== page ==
CSR in a recession, what may be in, what may be out

Conversations with managers at a series of events over the last couple of months reveal some possible trends for next year, maybe.

I say maybe because a conversation over coffee, dinner or a few drinks is not exactly the best trend barometer. But then if you have enough informal chats a few things start to emerge.

So here's what I've been hearing in London, New York, Montreal, Berlin and Prague in the last month or so, mixed with the usual bit of standard prejudice contained in any good blog post:

1) Starting with the obvious: travel budgets for big companies are under pressure. So not so much flying then, and perhaps fewer trips to communities in the developing world with NGOs etc.

2) Corporate sponsorship of pointless "best of lists" will be curtailed. Partly due to cost cutting and partly because companies are increasingly dubious of their veracity and usefulness, having been suckered into sponsoring them in the past.

3) Companies will continue CSR and sustainability reporting. As one head of CSR told me "If we don't do anything else, we have to do the report". Fair enough. But:

4) The quality of "sustainability" reports may not improve much. (Not that they were much use for discovering what a company is like anyway)

5) Companies are cutting the consultancy budget first. Consultants can turn to the UK government, who love them, and now own more companies than they know how to "reform".

6) More wannabe consultants will still emerge as bright or idealistic (or both) young students graduate and want to "be a CSR consultant", but can't find other jobs in the slowdown. Bless.

7) Charities and NGOs will get less money. This is both because foundations who dole out cash will have less of it since stock values are down, and also because companies have no spare money to splash about.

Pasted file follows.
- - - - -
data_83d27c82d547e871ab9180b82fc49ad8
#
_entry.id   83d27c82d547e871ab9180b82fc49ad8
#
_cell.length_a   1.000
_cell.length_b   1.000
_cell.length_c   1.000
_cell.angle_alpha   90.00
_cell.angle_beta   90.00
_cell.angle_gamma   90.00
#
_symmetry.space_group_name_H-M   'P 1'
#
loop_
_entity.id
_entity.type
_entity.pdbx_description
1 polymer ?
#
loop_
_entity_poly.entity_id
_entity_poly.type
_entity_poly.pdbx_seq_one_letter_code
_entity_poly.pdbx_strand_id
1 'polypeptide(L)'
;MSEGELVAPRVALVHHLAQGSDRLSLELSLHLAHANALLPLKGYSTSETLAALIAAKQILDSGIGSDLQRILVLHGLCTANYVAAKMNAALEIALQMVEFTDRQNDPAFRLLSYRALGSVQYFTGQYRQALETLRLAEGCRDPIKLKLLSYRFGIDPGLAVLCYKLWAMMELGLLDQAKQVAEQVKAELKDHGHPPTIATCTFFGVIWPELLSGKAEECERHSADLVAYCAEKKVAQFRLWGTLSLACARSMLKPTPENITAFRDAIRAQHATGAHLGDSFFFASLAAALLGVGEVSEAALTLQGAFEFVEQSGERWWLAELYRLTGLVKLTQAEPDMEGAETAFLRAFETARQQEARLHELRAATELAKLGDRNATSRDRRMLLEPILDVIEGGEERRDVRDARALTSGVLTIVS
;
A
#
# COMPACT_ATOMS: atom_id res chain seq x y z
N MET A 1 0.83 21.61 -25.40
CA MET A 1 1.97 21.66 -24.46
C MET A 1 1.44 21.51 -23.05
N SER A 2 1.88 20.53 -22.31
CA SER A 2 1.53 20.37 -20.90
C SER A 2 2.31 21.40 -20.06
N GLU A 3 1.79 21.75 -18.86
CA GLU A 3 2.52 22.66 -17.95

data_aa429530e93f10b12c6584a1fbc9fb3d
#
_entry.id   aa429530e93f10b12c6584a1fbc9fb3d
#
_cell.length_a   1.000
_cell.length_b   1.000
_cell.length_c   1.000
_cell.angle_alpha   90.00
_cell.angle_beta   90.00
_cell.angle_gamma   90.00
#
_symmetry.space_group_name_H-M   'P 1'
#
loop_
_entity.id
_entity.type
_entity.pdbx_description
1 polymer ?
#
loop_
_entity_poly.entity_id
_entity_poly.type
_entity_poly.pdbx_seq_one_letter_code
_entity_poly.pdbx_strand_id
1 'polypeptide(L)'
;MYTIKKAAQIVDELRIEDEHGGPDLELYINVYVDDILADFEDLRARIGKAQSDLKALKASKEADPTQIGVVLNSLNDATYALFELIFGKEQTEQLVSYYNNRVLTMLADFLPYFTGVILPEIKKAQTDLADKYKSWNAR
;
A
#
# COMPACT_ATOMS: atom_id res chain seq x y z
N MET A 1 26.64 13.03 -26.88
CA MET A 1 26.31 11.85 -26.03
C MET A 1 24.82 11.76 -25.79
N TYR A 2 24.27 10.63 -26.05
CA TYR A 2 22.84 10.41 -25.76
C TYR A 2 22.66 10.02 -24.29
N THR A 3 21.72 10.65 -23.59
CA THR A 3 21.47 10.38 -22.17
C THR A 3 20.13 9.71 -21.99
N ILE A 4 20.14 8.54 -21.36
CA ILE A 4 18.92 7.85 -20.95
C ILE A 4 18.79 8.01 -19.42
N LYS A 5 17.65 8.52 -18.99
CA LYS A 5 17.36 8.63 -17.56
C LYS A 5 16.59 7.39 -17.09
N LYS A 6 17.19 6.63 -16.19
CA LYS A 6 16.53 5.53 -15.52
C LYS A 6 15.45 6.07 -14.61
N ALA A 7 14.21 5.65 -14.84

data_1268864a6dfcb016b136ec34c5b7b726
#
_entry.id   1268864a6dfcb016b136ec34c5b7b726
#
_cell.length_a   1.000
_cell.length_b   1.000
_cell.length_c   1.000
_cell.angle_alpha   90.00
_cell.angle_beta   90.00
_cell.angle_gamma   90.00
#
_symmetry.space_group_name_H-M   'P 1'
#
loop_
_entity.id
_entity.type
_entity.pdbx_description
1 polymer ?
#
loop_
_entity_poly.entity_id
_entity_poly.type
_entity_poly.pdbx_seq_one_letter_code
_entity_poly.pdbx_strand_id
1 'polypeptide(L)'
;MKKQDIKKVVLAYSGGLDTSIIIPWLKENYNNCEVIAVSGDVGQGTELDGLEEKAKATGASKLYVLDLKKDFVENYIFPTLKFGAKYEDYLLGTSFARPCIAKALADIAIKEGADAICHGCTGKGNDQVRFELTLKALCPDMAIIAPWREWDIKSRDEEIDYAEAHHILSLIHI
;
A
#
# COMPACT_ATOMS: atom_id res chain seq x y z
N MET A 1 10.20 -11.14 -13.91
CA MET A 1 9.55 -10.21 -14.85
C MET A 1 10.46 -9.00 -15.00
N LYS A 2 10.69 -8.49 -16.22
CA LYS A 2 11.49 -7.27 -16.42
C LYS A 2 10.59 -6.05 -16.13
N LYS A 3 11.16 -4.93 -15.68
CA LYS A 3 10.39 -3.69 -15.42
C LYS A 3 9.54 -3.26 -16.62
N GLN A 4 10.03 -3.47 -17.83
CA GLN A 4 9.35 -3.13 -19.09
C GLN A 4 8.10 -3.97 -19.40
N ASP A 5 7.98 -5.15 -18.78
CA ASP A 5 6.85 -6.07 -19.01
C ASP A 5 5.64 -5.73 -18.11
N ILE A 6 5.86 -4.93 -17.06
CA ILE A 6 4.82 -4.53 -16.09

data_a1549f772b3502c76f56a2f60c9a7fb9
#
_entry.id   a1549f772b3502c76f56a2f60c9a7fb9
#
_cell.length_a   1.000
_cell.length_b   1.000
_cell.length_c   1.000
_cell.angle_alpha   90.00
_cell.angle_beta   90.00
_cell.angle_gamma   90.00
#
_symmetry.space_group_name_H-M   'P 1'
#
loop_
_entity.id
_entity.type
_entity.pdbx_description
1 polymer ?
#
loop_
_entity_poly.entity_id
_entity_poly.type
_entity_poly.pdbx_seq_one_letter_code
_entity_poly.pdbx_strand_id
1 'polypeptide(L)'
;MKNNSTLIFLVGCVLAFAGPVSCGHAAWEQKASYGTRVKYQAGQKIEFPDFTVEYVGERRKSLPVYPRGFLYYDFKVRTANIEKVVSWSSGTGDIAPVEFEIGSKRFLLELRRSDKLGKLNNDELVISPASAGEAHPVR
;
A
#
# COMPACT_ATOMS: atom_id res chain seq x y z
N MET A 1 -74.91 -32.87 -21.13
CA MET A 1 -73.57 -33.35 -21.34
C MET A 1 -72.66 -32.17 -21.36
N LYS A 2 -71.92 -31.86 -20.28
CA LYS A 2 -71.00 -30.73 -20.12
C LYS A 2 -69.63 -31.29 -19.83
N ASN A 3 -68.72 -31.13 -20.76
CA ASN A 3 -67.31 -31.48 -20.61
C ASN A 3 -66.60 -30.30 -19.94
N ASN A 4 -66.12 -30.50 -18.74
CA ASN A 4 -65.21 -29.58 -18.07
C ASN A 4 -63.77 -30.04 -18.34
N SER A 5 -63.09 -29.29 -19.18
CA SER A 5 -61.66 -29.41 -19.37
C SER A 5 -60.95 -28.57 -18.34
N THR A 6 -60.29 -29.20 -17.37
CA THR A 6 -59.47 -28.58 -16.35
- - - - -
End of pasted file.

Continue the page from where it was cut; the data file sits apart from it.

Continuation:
8) There will be fewer "green awards" or "green expos" desperately looking for something environmental to praise that is not waste water treatment.

9) Conferences will be smaller, and possibly more focused, and likely better value for money. Conference organisers, see below for potential new business model.

10) Arup's eco-potemkin village Dongtan will still not get off the drawing board in Shanghai. As our China correspondent put it: "last time I went to Dongtan there was a farmer selling tickets to watch his pigs jump through hoops of fire in a field".

11) Corporate responsibility membership groups will lose a few members, and gain less new ones, as the cash crunch bites. The hugely expensive ones will suffer more, which seems fair.

12) CSR will still be a good idea, mainly because its cheaper than giving non-retrenched staff a pay rise and gets good local PR. And because the hostility felt towards the banks will soon, if it hasn't already, be partly passed on to other large companies, particularly those that dare to make money. Oil firms beware (like you weren't already, or cared much!).

13) Climate change will be interesting. Now that the easy wins are over for many firms in terms of CO2 cuts, what will we see them doing when it comes to cuts that need decent capital investments?

14) Anti-corruption and fraud will be bigger issues. Because of more investigations (yes really, there is a link) and their links to economics, a topic now on everyone's mind now the good times are over.

15) That's enough for now (ed)

Readers are welcome to post comments, mild insults and predictions of their own underneath.

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Wannabe consultant

I read this post with interest, especially as Jeffery points out, the section about 'wannabe CSR consultants'. I'm a graduate and have spend the year since my graduation interning (mostly for free) to build experience in CSR - mainly because there are no entry-level jobs for graduates with an interest in CSR at the moment! It's a shame that university breeds students with a keen interest in better business practice, but that the ability to take that interest further is limited for many by lack of opportunity. However, I am not ready to give up the search quite yet - here's hoping businesses realise the long-term benefits of CSR and don't make hasty cuts.

Point 6: Wannabe consultant in the making

Read your post with loads of interest - especially on the part of wannabe consultant. As a 'wannabe fresh entrant' in CSR work after having spent the last 7 years doing Market research and Business Development, I can feel the crunch effect, especially since how the number of job post has reduced significantly in the span of the last 3 months.

Reality bites but I believe that the strong will survive. So those who are like me - expand your options, be brave and do not give up your passion for CSR. The world is in ever-pressing needs for people like us!